Should Airlines Be Allowed to Forbid Men From Sitting Next to Unaccompanied Minors?

Multiple airlines reserve the right to force any man sitting next to an unaccompanied minor to switch seats with a woman. They say the policy is due to "parental concerns," but it's probably mostly due to the airline companies wanting to cover their asses; parents have sued airlines over child molestation incidents in the past.

The most recent case took place on Qantas Airlines, when a flight attendant asked a 31-year-old male nurse sitting next to a 10-year-old girl to switch seats with a woman on the opposite side of the aisle. The nurse said he was "humiliated" by the switch. "After the plane had taken off, the air hostess thanked the woman that had moved but not me, which kind of hurt me or pissed me off a bit more because it appeared I was in the wrong, because it seemed I had this sign I couldn't see above my head that said 'child molester' or 'kiddie fiddler' whereas she did the gracious thing and moved to protect the greater good of the child," he told The Age.


Is it gender discrimination to separate adult men from children solely on the basis of their Y chromosome? Predictably, Reddit thinks so, as does the Mayor of London, who says a flight attendant once tried to separate him from his own children when they were traveling without their mother. Honestly, when I first read the Qantas article, I thought it was gender discrimination, too. After all, more kids are molested at home or at school than on airplanes, and not always by men; doesn't the rule seem a little unfair?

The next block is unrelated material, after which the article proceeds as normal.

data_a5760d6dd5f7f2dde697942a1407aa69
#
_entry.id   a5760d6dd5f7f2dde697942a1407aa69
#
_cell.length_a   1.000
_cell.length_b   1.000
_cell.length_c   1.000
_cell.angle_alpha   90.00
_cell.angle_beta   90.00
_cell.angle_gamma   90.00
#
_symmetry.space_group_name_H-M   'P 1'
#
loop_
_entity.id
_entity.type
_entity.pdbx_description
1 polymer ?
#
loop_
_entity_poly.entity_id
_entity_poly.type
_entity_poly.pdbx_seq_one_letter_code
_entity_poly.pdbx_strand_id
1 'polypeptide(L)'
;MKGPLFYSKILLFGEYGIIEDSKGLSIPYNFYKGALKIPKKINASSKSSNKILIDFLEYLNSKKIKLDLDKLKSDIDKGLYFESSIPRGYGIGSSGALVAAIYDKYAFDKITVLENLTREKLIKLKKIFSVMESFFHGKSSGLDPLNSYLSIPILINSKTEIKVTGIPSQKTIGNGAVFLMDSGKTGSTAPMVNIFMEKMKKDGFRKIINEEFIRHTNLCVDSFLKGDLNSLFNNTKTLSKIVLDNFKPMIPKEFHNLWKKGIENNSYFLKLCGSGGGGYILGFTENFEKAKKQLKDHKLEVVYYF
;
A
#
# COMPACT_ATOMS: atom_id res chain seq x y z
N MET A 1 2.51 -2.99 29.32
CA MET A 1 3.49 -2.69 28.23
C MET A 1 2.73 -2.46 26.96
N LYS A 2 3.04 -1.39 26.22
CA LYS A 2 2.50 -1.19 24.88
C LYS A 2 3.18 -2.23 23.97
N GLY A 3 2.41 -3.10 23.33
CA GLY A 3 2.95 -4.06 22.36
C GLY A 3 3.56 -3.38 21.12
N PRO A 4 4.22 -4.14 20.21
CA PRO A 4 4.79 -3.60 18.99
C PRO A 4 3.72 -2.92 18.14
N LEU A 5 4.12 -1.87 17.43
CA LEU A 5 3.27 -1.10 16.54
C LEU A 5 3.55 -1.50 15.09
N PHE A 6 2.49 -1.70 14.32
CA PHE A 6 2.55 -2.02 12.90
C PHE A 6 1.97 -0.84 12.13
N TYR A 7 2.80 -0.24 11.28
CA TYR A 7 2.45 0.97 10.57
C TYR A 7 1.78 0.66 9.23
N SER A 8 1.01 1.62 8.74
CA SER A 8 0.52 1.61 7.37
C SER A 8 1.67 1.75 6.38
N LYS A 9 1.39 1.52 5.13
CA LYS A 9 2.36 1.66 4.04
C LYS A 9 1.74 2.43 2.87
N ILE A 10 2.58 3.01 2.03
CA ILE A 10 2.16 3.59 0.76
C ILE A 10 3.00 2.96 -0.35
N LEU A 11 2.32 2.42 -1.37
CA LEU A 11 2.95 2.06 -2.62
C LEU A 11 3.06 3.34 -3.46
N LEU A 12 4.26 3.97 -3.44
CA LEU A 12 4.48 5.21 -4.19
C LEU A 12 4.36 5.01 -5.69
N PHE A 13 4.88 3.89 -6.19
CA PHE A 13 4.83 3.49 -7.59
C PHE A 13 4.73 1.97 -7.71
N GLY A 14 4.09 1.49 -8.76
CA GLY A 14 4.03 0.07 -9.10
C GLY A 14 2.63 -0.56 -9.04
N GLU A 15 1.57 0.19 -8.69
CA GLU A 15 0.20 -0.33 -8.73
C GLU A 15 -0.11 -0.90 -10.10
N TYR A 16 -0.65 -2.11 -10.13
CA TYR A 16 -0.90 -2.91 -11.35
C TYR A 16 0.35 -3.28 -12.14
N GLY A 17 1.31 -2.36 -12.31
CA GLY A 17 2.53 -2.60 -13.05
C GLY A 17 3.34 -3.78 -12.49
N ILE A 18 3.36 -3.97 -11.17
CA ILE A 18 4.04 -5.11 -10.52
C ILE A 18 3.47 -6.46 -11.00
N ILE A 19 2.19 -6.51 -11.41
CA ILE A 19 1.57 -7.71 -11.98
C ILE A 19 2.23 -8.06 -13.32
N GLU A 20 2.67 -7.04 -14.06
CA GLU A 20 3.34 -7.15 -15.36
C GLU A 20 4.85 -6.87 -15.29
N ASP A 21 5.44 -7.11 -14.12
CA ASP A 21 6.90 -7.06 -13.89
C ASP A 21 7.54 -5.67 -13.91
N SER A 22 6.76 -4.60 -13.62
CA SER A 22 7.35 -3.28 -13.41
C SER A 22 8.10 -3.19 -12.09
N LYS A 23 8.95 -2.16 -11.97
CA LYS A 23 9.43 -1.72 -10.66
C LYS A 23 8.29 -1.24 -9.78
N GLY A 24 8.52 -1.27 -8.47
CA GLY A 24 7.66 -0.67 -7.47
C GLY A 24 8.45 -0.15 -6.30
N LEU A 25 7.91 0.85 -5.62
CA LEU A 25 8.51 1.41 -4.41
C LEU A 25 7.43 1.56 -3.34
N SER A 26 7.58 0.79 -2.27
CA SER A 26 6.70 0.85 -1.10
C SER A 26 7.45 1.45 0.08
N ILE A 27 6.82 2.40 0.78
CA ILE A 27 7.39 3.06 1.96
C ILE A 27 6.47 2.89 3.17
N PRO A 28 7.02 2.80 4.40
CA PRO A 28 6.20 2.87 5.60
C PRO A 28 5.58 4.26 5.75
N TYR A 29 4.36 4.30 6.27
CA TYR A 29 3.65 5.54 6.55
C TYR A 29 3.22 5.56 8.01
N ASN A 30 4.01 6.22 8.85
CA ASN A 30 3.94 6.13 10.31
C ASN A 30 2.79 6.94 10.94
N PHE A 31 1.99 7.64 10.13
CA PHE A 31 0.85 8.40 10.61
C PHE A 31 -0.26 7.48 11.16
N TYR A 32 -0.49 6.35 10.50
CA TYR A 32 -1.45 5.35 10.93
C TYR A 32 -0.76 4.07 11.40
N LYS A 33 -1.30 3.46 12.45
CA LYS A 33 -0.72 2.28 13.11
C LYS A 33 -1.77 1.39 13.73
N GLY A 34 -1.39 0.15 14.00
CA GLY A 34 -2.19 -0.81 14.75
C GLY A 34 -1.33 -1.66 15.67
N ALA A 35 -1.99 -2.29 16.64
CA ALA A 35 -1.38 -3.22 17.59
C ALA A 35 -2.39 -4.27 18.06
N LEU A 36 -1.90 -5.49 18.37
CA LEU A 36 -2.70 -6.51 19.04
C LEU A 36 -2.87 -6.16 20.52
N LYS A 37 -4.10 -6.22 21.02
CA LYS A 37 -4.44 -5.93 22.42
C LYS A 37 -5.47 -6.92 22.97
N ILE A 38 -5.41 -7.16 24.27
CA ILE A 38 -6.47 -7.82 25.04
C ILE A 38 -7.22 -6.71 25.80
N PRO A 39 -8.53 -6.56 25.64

But after doing more research, I'm not so sure. Hundreds of thousands of children fly alone — in 2008, Southwest Airlines alone transported 436,738 unaccompanied minors — and molestation incidents in the skies aren't as uncommon as I would've guessed. "Although an airplane full of potential witnesses may seem an unlikely place for a child to be molested, criminal and civil lawyers who have handled these cases say that the controlled and confined yet anonymous environment is well suited for a child predator," writes Ashley Harrell in a SF Weekly story about airplane child predators. All of the reported plane molestation cases over the past decade involved adult males. What's an airline to do?


A few less stringent solutions come to mind. What about making a rule that people can't switch seats to sit next to an unaccompanied child, given that the majority of reported cases involve men doing exactly that? Seems like a given, since no one in their right mind would want to sit next to a little kid for the duration of their flight. (The Dora the Explorer theme song is still ringing in my ears from the last time I had to sit next to a child on an airplane.) Better yet, what about seating all unaccompanied minors in a special section so that it's easy for flight attendants to keep tabs on them? What about asking parents at booking if they have a preference as to the gender of their child's seatmate? Airlines should take some responsibility when it comes to protecting unaccompanied minors, but humiliating nurses and single dads is probably not the best way to make that happen.

Nurse 'humiliated' by Qantas policy [The Age]

Image via AndresrShutterstock.

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